The Impact of Colonialism on Surgical Training Structures In Africa Part 2: Surveying Current and Past Trainees

Document Type

Journal Article

Publication Date



World neurosurgery




Africa; colonialism; global neurosurgery; global surgery


BACKGROUND: As a result of gradual independence from colonial rule over the course of the past century, Africa has developed and evolved three primary surgical training structures: an extracontinental colonial model, an intracontinental college-based model, and several smaller national or local models. There is consistent evidence of international brain drain of surgical trainees and an unequal continental distribution of surgeons, however there has not, to date, been an evaluation of the impact colonialism on the evolution of surgical training on the continent. This study aims to identify the etiologies and consequences of this segmentation of surgical training in Africa. METHODS: This is a cross-sectional survey of the experience and perspectives of surgical training by current African trainees and graduates. RESULTS: A surgeon's region of residence was found to have a statistically significant positive association with that surgeon's training structure(p <0.001). A surgeon's professional college or structure of residency has a significantly positive association with desire to complete subspecialty training (p=0.008). College and structure of residency also are statistically significantly associated with successful completion of subspecialty training (p<0.001). CONCLUSION: These findings provide evidence to support the concept that the segmentation of surgical training structures in Africa, which is the direct result of prior colonization, has affected the distribution of trainees and specialists across the continent and the globe. This maldistribution of African surgical trainees directly impacts patient care, as the surgeon-patient ratios in many African countries are in sufficient. These inequities should be acknowledged addressed and rectified to ensure that patients in Africa receive timely and appropriate surgical care.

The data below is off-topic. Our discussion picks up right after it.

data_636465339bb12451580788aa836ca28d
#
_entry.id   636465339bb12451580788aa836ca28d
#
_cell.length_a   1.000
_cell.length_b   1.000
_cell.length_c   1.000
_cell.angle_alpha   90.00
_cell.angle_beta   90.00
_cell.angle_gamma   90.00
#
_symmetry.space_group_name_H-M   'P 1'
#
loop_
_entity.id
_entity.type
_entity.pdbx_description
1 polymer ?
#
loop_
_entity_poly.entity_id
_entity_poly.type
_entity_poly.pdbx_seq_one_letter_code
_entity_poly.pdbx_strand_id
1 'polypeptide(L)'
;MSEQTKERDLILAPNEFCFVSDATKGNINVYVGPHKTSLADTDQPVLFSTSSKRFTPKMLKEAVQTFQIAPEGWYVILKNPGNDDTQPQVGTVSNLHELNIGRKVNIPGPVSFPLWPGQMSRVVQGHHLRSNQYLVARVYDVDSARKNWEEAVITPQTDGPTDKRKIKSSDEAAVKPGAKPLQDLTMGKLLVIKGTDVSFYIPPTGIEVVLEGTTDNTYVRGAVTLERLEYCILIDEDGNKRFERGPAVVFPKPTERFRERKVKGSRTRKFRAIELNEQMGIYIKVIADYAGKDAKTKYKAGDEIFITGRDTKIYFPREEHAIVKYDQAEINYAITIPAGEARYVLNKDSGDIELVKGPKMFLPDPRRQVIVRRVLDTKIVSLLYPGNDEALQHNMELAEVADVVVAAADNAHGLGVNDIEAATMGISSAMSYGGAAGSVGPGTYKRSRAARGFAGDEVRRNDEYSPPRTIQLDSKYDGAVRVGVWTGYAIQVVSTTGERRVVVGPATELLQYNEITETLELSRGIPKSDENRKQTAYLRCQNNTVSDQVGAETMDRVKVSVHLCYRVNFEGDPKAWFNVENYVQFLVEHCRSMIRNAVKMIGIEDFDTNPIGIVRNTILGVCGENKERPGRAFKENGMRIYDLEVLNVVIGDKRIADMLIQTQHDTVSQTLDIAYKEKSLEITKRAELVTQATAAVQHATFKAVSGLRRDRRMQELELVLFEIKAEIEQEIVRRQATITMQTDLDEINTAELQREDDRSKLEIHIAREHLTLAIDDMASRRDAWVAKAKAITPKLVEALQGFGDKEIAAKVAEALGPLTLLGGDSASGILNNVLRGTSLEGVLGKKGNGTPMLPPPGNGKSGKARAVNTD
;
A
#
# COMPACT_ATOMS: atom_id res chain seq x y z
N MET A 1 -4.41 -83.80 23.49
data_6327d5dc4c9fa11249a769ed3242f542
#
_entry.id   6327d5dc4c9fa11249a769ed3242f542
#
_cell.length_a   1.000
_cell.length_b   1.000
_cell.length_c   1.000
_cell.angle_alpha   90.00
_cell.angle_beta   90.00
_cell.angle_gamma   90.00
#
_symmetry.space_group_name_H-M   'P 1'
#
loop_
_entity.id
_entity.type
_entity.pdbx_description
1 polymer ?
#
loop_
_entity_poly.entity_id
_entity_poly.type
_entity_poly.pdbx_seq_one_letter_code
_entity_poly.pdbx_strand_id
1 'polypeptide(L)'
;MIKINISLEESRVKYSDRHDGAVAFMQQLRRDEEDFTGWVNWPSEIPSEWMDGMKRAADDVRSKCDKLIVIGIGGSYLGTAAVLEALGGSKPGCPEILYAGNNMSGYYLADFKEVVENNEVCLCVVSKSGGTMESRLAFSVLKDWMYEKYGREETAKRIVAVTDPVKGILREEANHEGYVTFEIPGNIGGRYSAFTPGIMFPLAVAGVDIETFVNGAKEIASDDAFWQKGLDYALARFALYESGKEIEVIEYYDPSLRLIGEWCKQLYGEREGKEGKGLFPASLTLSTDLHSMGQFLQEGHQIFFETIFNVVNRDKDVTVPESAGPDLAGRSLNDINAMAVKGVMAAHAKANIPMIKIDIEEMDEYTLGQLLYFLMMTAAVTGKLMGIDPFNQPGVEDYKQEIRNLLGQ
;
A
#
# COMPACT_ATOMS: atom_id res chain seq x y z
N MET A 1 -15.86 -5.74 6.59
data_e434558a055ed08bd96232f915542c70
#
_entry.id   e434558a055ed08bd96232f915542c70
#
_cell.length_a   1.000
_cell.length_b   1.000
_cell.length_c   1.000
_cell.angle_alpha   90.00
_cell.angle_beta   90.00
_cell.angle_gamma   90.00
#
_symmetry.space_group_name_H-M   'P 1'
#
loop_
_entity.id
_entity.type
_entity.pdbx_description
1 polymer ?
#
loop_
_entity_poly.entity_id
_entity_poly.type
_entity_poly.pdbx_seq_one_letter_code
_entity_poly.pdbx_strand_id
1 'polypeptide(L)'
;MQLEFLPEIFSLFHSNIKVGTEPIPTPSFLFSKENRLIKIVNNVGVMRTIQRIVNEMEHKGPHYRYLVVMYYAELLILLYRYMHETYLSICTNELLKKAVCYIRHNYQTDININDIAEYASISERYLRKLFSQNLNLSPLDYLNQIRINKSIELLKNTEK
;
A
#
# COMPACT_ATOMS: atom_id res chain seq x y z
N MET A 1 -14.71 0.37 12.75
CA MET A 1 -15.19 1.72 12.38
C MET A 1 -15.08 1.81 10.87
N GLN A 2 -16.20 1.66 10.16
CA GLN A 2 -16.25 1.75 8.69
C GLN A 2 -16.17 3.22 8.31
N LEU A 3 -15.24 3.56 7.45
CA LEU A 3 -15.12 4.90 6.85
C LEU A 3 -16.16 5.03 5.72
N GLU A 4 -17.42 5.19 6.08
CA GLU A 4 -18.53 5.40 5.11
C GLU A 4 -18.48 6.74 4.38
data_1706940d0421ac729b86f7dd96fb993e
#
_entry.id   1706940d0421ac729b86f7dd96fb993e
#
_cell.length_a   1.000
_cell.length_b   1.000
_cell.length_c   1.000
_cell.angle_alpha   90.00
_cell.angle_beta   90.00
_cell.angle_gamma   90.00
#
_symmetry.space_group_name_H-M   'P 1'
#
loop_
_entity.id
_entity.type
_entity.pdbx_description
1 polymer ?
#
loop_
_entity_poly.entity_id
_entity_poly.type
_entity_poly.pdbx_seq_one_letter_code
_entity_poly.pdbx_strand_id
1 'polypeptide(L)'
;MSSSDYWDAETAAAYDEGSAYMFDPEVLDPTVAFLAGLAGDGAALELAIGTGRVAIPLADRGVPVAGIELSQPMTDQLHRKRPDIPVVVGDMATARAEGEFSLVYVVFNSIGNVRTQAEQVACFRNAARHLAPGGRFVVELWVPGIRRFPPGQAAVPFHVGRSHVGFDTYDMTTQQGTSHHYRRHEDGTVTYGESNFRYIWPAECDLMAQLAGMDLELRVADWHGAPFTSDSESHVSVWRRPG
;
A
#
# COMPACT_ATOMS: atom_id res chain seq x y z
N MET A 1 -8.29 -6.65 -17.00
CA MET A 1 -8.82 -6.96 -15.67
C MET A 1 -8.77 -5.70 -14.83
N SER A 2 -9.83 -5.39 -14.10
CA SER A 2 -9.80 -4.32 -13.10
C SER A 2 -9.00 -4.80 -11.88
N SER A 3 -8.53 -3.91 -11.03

Neurological Surgery